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  • Posted April 14, 2020

California insurance commissioner orders refunds for auto coverage because of driving reduction

California insurance commissioner orders refunds for auto coverage because of driving reduction



April 13, 2020, 8:21PM

California’s insurance commissioner on Monday ordered insurance companies operating in the state to refund at least a portion of premiums for automobile insurance — and other consumer and commercial coverage — for March and April given the dearth of driving because of stay-at-home rules in place to combat spread of the coronavirus.

Ricardo Lara’s action most notably applies to residential and commercial auto policies statewide. But it also includes workers compensation, medical malpractice and commercial multiple peril and liability coverage.

“With Californians driving fewer miles and many businesses closed due to the COVID-19 emergency, consumers need relief from premiums that no longer reflect their present-day risk of accident or loss,” Lara said in a statement. “Today’s mandatory action will put money back in people’s pockets when they need it most.”

Lara has the authority under voter-enacted Proposition 103 to protect consumers from excessive insurance rates and courts have backed up the insurance commissioner’s power to require interim rates under certain circumstances to prevent excessive charges or discriminatory practices, according to his spokesman.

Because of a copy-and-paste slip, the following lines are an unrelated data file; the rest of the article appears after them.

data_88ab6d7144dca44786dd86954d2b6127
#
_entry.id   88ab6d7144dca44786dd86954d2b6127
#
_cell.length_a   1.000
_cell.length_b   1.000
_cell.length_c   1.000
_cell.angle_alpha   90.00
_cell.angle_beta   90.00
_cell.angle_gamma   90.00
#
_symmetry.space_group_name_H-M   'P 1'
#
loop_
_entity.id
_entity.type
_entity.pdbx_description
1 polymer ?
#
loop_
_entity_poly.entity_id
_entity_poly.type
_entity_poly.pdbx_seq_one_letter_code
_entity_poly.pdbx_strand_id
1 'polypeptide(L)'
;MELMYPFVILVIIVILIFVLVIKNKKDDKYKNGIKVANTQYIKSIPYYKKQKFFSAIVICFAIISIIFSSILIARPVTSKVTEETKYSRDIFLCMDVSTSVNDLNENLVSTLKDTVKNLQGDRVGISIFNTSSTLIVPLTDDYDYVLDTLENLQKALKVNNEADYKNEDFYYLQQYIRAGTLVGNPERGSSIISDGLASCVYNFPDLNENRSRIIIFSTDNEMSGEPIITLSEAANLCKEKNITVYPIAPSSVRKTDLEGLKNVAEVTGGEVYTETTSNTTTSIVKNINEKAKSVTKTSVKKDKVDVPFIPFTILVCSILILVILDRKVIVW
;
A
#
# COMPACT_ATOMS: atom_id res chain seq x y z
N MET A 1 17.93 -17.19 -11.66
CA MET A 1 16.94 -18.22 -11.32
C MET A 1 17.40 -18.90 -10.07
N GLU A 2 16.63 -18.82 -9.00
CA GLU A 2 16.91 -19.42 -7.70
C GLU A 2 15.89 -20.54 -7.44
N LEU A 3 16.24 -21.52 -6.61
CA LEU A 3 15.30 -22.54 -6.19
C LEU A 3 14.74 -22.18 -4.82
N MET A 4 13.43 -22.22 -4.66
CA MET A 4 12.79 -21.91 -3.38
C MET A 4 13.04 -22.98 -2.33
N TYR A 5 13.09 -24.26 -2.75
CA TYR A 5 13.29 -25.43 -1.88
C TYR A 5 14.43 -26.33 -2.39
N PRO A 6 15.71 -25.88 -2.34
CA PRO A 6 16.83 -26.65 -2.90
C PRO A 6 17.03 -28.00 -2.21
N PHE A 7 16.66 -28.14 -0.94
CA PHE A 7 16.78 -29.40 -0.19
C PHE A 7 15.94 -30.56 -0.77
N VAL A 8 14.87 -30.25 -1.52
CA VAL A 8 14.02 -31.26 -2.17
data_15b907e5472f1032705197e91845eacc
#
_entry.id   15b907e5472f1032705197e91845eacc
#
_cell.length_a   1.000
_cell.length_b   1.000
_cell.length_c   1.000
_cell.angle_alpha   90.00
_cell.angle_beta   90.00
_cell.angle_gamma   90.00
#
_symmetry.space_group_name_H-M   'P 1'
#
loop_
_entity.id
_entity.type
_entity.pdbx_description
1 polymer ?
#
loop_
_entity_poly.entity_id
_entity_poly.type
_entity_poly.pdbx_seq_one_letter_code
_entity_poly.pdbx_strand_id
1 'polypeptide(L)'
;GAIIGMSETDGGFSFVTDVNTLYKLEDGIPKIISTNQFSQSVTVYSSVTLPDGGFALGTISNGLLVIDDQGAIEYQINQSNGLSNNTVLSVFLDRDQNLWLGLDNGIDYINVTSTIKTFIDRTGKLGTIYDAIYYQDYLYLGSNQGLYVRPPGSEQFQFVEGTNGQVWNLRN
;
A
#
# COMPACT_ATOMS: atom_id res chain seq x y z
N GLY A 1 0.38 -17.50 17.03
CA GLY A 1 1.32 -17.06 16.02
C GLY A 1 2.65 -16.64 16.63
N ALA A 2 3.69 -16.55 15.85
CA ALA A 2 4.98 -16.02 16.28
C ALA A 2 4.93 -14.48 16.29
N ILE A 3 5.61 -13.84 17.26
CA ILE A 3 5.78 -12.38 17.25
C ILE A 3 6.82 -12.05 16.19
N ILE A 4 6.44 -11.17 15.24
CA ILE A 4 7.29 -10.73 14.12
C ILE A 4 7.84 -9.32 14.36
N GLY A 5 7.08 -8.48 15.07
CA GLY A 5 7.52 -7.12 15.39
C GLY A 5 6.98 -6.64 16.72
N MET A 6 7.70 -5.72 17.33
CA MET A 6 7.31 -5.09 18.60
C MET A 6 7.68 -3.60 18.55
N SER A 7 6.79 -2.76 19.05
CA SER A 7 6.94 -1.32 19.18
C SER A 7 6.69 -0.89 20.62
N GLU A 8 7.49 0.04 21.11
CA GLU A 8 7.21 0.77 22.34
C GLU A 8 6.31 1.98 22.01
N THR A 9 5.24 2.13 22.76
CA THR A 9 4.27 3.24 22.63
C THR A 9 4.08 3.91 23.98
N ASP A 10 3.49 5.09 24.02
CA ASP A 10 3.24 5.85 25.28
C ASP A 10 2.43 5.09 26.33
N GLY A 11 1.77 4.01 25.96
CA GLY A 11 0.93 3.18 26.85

Gov. Gavin Newsom’s statewide public health emergency order to largely stay home has meant a decline in traffic and that has caused an estimated 15,000 fewer collisions per month and 6,000 fewer monthly accidents causing injury or death, according to a UC Davis study released earlier this month.

Lara’s directive comes as some insurers such as GEICO already were taking action to reduce auto premiums and issue refunds to customers. But the insurance commissioner’s move was criticized by a top insurance industry trade group, the American Property Casualty Insurance Association, which called it arbitrary since the insurers made billions of dollars of rate relief to policyholders over the past two weeks.

“Now is not the time for arbitrary calls for rate decisions. We urge all stakeholders to support flexibility in the marketplace. California has the most complex regulatory structure in the nation,” said David Sampson, CEO of the property casualty insurance group. “The Department should be providing guidance to companies that are trying to implement premium reductions within the confines of Proposition 103.”

State Farm auto insurance customers should expect to receive a rebate of 25% on average for premiums owed during the period from March 20 from May 31, spokeswoman Angie Harrier said. On average, that will be about $20 per month.

Lara’s order for insurance premium refunds would continue into May if the shelter-in-place rules are still in effect and insurers would have to apply the refund by no later than August. Insurers also would have to report to the state insurance department within 60 days all premium refunds they have paid or expect to issue.

“I applaud efforts made by insurance companies to date that have offered grace periods and flexibility to consumers and businesses during this national emergency,” Lara said. “We must do more to help our hardworking families and small businesses.”

You can reach Staff Writer Bill Swindell at 707-521-5223 or